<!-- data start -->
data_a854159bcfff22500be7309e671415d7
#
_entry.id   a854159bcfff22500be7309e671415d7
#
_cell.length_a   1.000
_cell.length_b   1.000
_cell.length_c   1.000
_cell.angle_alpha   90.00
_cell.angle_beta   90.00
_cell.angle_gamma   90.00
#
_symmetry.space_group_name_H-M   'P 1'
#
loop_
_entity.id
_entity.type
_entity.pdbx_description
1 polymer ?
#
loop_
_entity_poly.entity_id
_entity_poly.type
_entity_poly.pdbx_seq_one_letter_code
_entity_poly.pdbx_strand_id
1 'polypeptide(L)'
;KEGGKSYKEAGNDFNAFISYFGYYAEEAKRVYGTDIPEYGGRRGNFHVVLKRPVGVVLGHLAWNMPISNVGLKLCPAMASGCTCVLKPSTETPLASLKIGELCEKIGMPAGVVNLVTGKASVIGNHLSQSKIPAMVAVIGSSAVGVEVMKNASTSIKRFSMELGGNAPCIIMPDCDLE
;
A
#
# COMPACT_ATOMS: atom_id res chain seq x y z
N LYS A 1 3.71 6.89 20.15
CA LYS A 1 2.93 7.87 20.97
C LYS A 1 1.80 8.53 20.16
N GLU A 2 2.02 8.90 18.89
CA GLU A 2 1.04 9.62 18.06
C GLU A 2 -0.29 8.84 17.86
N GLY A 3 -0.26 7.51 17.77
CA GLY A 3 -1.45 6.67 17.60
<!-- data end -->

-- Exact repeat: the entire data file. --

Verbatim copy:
data_a854159bcfff22500be7309e671415d7
#
_entry.id   a854159bcfff22500be7309e671415d7
#
_cell.length_a   1.000
_cell.length_b   1.000
_cell.length_c   1.000
_cell.angle_alpha   90.00
_cell.angle_beta   90.00
_cell.angle_gamma   90.00
#
_symmetry.space_group_name_H-M   'P 1'
#
loop_
_entity.id
_entity.type
_entity.pdbx_description
1 polymer ?
#
loop_
_entity_poly.entity_id
_entity_poly.type
_entity_poly.pdbx_seq_one_letter_code
_entity_poly.pdbx_strand_id
1 'polypeptide(L)'
;KEGGKSYKEAGNDFNAFISYFGYYAEEAKRVYGTDIPEYGGRRGNFHVVLKRPVGVVLGHLAWNMPISNVGLKLCPAMASGCTCVLKPSTETPLASLKIGELCEKIGMPAGVVNLVTGKASVIGNHLSQSKIPAMVAVIGSSAVGVEVMKNASTSIKRFSMELGGNAPCIIMPDCDLE
;
A
#
# COMPACT_ATOMS: atom_id res chain seq x y z
N LYS A 1 3.71 6.89 20.15
CA LYS A 1 2.93 7.87 20.97
C LYS A 1 1.80 8.53 20.16
N GLU A 2 2.02 8.90 18.89
CA GLU A 2 1.04 9.62 18.06
C GLU A 2 -0.29 8.84 17.86
N GLY A 3 -0.26 7.51 17.77
CA GLY A 3 -1.45 6.67 17.60